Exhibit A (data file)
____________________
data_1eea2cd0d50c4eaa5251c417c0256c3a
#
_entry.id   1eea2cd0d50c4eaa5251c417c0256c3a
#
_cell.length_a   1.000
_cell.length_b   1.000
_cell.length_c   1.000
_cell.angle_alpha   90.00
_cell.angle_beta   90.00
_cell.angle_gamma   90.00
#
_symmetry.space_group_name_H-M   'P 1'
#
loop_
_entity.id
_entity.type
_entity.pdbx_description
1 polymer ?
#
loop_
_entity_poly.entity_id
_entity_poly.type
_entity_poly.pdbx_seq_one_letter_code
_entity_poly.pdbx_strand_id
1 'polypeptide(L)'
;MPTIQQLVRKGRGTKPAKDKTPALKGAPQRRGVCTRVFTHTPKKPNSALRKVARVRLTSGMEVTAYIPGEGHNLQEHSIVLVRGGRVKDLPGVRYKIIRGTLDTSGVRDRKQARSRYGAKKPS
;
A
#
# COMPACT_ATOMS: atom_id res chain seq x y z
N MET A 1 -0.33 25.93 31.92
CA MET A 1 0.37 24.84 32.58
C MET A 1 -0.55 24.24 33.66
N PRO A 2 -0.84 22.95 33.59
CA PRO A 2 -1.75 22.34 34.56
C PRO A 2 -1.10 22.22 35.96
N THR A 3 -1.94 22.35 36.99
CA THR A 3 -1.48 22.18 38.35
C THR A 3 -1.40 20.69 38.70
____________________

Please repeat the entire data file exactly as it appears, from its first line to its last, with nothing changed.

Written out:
data_1eea2cd0d50c4eaa5251c417c0256c3a
#
_entry.id   1eea2cd0d50c4eaa5251c417c0256c3a
#
_cell.length_a   1.000
_cell.length_b   1.000
_cell.length_c   1.000
_cell.angle_alpha   90.00
_cell.angle_beta   90.00
_cell.angle_gamma   90.00
#
_symmetry.space_group_name_H-M   'P 1'
#
loop_
_entity.id
_entity.type
_entity.pdbx_description
1 polymer ?
#
loop_
_entity_poly.entity_id
_entity_poly.type
_entity_poly.pdbx_seq_one_letter_code
_entity_poly.pdbx_strand_id
1 'polypeptide(L)'
;MPTIQQLVRKGRGTKPAKDKTPALKGAPQRRGVCTRVFTHTPKKPNSALRKVARVRLTSGMEVTAYIPGEGHNLQEHSIVLVRGGRVKDLPGVRYKIIRGTLDTSGVRDRKQARSRYGAKKPS
;
A
#
# COMPACT_ATOMS: atom_id res chain seq x y z
N MET A 1 -0.33 25.93 31.92
CA MET A 1 0.37 24.84 32.58
C MET A 1 -0.55 24.24 33.66
N PRO A 2 -0.84 22.95 33.59
CA PRO A 2 -1.75 22.34 34.56
C PRO A 2 -1.10 22.22 35.96
N THR A 3 -1.94 22.35 36.99
CA THR A 3 -1.48 22.18 38.35
C THR A 3 -1.40 20.69 38.70